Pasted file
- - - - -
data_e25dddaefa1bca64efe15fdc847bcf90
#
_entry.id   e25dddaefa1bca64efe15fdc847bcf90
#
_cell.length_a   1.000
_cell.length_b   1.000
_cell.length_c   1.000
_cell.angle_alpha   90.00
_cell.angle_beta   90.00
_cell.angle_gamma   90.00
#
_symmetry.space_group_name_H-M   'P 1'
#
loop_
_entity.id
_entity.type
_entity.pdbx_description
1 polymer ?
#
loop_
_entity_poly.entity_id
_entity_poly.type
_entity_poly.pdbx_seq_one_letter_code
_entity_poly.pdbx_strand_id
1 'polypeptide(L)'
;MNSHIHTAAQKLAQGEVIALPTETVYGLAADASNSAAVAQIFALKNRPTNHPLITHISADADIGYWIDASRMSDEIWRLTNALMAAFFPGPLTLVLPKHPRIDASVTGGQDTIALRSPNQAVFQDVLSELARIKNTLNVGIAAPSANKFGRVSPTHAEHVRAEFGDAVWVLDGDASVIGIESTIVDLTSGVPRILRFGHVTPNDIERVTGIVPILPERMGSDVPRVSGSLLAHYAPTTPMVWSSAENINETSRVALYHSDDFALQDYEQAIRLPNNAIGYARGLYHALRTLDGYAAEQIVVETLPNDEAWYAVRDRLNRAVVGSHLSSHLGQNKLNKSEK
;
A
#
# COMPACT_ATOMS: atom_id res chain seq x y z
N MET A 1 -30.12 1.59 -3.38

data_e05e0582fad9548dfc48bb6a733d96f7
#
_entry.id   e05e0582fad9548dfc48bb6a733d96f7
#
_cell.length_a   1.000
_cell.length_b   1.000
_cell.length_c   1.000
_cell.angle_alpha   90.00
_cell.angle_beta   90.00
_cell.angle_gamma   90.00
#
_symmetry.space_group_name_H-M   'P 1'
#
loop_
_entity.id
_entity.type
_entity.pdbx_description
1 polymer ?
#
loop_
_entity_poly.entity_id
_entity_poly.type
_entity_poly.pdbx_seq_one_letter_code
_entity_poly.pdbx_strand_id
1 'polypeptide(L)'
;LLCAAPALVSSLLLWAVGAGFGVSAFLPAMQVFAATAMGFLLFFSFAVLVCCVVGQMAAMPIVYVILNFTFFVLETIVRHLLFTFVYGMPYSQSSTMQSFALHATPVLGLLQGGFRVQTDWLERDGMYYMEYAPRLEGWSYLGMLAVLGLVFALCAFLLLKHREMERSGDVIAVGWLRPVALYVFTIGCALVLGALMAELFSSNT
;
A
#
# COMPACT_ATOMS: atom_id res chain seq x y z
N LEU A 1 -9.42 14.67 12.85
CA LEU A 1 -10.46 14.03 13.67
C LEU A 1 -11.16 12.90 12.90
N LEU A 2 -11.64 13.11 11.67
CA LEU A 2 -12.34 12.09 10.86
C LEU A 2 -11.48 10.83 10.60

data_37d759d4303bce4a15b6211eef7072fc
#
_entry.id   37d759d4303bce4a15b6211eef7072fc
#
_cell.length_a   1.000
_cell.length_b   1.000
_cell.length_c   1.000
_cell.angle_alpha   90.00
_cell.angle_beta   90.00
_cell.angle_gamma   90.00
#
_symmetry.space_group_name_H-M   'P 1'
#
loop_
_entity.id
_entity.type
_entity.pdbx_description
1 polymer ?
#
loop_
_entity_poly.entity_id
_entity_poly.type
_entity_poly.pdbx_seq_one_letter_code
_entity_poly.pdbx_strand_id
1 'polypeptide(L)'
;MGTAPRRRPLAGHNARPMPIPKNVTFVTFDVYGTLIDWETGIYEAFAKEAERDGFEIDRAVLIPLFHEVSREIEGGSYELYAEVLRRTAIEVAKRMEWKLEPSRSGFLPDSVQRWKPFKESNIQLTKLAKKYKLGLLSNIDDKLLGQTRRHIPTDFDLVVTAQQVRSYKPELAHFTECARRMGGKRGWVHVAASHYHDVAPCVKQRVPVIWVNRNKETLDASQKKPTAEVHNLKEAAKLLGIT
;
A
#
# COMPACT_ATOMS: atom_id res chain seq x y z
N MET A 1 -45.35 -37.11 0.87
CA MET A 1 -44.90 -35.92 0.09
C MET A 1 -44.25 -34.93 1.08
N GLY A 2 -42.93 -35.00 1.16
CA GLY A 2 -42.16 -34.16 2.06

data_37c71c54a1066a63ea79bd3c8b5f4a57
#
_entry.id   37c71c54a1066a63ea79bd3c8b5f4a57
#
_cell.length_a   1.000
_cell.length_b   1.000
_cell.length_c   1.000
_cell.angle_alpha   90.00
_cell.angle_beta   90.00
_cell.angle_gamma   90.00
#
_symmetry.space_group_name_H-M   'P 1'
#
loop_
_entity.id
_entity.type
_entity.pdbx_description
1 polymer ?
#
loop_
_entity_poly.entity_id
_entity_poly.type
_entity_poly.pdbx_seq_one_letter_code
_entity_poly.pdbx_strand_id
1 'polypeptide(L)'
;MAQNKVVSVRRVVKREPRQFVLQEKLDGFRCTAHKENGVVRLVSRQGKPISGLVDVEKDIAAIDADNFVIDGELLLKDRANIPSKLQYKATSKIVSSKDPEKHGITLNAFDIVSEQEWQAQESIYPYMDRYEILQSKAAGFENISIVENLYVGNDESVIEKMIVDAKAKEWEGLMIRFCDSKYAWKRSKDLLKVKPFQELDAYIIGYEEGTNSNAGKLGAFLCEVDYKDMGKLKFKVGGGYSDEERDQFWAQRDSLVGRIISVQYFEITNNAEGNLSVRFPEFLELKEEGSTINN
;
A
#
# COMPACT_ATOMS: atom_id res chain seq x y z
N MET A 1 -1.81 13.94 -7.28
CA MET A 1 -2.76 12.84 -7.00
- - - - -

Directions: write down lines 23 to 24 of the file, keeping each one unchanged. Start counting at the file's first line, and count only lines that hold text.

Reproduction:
_entity_poly.pdbx_seq_one_letter_code
_entity_poly.pdbx_strand_id